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4000 - Advisory Opinions

Insurance Coverage of Packaged Affiliate Certificate of Deposit Program


May 22, 1986

Roger A. Hood, Assistant General Counsel

Thank you for your letter of May 8, 1986, addressed to Deputy General Counsel Douglas Jones. You describe *** Packaged Affiliate Certificate of Deposit Program ("PAC Program") as follows:

Under the PAC Program, a customer places funds at one of the Subsidiary Banks (the "Placing Bank") and instructs it to wire transfer for deposit for his account up to $100,000 in any one or more of the other Subsidiary Banks (the "Depository Bank"). Pursuant to such instructions, the Placing Bank transfers up to $100,000 of such funds to each Depository Bank in the name of such customer. Therefore, the Subsidiary Bank has received a deposit, established an account in the name of a customer and has caused the issuance of a certificate of deposit evidencing such deposit.

You ask Mr. Jones to "confirm . . . that, since each Subsidiary Bank actually receives the funds, establishes an account in the name of such customer and causes the issuance of a certificate of deposit in the name of the customer, each account established by a Subsidiary Bank pursuant to the PAC program is eligible for FDIC insurance." Mr. Jones has forwarded your letter to me for reply.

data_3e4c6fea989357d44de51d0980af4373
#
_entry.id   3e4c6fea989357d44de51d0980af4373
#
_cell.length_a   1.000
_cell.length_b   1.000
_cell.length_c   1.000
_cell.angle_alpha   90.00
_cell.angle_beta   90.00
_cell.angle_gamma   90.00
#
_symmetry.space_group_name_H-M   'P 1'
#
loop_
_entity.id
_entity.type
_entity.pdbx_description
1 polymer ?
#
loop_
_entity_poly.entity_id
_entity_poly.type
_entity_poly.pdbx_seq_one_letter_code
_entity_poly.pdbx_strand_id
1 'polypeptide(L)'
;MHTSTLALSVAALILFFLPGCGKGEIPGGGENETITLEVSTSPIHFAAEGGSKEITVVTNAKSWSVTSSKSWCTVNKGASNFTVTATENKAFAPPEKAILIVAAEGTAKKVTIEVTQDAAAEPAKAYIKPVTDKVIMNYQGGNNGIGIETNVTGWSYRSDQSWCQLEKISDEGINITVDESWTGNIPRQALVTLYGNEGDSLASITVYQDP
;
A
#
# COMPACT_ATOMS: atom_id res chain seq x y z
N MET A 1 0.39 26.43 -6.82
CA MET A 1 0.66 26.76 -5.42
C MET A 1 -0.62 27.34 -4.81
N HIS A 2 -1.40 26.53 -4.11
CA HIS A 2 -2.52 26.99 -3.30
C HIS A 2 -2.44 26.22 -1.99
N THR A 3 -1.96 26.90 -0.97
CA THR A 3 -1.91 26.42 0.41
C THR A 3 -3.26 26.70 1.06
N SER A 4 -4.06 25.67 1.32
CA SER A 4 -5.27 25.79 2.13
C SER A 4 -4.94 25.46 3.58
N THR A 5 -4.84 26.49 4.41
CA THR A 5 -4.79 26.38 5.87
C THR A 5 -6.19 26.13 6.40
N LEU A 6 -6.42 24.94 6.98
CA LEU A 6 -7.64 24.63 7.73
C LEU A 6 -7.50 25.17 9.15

Based on my understanding of the PAC Program, it appears to me that the program does what it sets out to do--that is, create a depository relationship directly between the customer and each "Depository Bank." Accordingly, the customer's deposits at each "Depository Bank"--both those placed through the PAC Program and any other deposits he may have placed himself--would be insured in the aggregate up to a maximum of $100,000.

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